Five Must-Watch Concert Documentaries

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Concert films come and go all the time, with most of them not leaving much of an impression on the world after they premiere. But some of them do last, and those are the ones that offer engaging and often different experiences to the norm. Some even transcend the limitations of a simple stage performance, and the more inventive the directors presenting them get, the better they prove to be.

With the impending release of multiple concert documentaries on Miami screens over the upcoming weeks -- Björk: Biophilia Live at O Cinema and Duran Duran: Unstaged at Miami Beach Cinematheque and Tower Theater (both of which look to be far out of the norm) -- it's time to take a look at some of the must-watch concert flicks of the last decade.

See also: Knight Arts Challenge South Florida 2014 Finalists Announced

5. Shut Up and Play the Hits (Will Lovelace and Dylan Southern, 2012)

The most modern of these choices comes in the form of LCD Soundsystem's farewell concert that enjoyed a limited theatrical release two years ago. It's not a perfectly put together film, amateurish at times and featuring one too many cutaways to James Murphy's post-show lifestyle, but it's one that shows just how energetic and genuinely entrancing a show the band could put on. It's the kind of film that almost completely immerses you in the concert experience and with the all guests that join the group for their last show, it's doubtful any fan of theirs will be disappointed in it.

4. The Last Waltz (Martin Scorsese, 1978)

Scorsese's profound love for music has shown up on film in many different ways: full-blown musicals (New York, New York), music videos (Michael Jackson's "Bad"), and more than one documentary on a music icon. And as exciting as Shine A Light is, The Last Waltz is the true shining gem of Scorsese's music doc career. While most folks won't have any clue who The Band is (they're a band named The Band), the film does have a massive collection of stars (Joni Mitchell, Neil Young, Bob Dylan, etc) whose combined performances with The Band prove to be pretty damn great. The short bursts of interviews between tunes give you a little bit of info on them, but it keeps you at arms length, only allowing the viewer to fall for the performances and not the performers themselves. But boy, they're tunes well worth checking out.

3. Pink Floyd: Live at Pompeii (Adrian Maben, 1972)

I can't tell you the amount of times I've been sitting around at home in the mood to listen to Pink Floyd and thought, "I'm gonna watch 'em play Pompeii." But it's not solely to listen to their music; it's about the presentation of it all. The way the camera pans in on the band dead in the center of an empty Roman amphitheater -- no real audience whatsoever -- in a drawn-out, nearly three-minute take, is impressive enough on its own, but it's only the intro to a film packed with grade-a editing and cinematography. Every close-up to a face, an instrument, a sculpture, a natural formation, the use of split screen, the camera that rotates around them as though on a leisurely stroll (even the added-in overlaid images in newer editions); it's all intended to mix together beautifully with the music being played, and it achieves its goal damn well.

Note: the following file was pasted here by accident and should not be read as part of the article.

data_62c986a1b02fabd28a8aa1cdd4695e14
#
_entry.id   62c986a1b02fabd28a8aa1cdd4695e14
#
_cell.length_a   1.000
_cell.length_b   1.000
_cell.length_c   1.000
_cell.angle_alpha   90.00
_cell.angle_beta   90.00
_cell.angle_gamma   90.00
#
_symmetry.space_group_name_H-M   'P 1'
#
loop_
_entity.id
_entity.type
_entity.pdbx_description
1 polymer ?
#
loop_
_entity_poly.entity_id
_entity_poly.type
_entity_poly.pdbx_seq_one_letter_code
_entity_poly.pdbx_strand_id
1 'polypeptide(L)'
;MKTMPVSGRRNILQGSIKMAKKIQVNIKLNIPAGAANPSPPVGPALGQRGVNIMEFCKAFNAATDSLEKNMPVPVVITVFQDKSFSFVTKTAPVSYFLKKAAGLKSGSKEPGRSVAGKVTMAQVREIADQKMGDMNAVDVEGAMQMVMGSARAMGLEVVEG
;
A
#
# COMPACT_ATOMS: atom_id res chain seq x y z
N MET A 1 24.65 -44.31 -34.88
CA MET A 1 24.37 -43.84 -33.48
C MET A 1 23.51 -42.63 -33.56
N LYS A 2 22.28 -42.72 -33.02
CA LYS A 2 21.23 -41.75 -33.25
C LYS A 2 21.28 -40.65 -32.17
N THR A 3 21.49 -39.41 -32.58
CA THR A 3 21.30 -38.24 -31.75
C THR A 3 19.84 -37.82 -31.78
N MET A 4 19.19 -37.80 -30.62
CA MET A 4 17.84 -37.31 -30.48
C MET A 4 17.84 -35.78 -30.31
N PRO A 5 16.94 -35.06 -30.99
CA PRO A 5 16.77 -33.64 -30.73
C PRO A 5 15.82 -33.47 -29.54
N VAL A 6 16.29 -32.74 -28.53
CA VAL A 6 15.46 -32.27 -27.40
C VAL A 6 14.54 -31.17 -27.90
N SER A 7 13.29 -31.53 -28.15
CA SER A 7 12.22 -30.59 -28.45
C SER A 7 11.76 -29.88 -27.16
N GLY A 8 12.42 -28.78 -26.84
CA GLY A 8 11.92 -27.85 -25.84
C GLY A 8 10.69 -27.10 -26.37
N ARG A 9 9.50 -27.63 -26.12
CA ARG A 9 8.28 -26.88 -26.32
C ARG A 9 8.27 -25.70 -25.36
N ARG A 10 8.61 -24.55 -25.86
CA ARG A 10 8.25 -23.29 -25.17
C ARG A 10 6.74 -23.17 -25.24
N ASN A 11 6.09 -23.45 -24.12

2. Dave Chappelle's Block Party (Michel Gondry, 2006)

So this might actually be a controversial choice because it's more than just your straight concert flick. It sort of transcends that by being a film about a well-known dude, comedian Dave Chappelle, gathering folks together to have a great time together at a free show. It's not just about the great performances that are included throughout the film -- Kanye West, The Fugees, Jill Scott, and Common among many others -- it's about simply enjoying Chappelle's humor and the way Gondry places it all on screen. Their combined goofiness definitely comes across on screen, and it all comes together to present the kind of feel-good music doc you wish there was more of.

1. Stop Making Sense (Jonathan Demme, 1984)

Have you ever seen a better concert film than this? Because it's sure hard to imagine one, even 30 years after its premiere. And if you ever get the chance to watch it in a theater with dozens of folks who love the band just as much, you'll realize just how stellar a work this is. Shot by genius cinematographer Jordan Cronenweth (Blade Runner) over a series of four nights, and extensively storyboarded by band frontman David Byrne himself, Stop Making Sense is a masterwork of both sound and sight when it comes to concert flicks.

If you're not into the music that Talking Heads provides, then you might be out of luck, but it's hard not to fall in love with the way songs like "Once in a Lifetime," "This Must Be the Place (Naive Melody)," and even Tom Tom Club's "Genius of Love" are performed. The band and its back-up singers and dancers are charismatic, the camera is constantly interested in showing off the actions of all nine performers on stage, and the way the tunes and themes are presented are consistently innovative. Let's be real: who doesn't want to see Byrne dancing in a giant suit?

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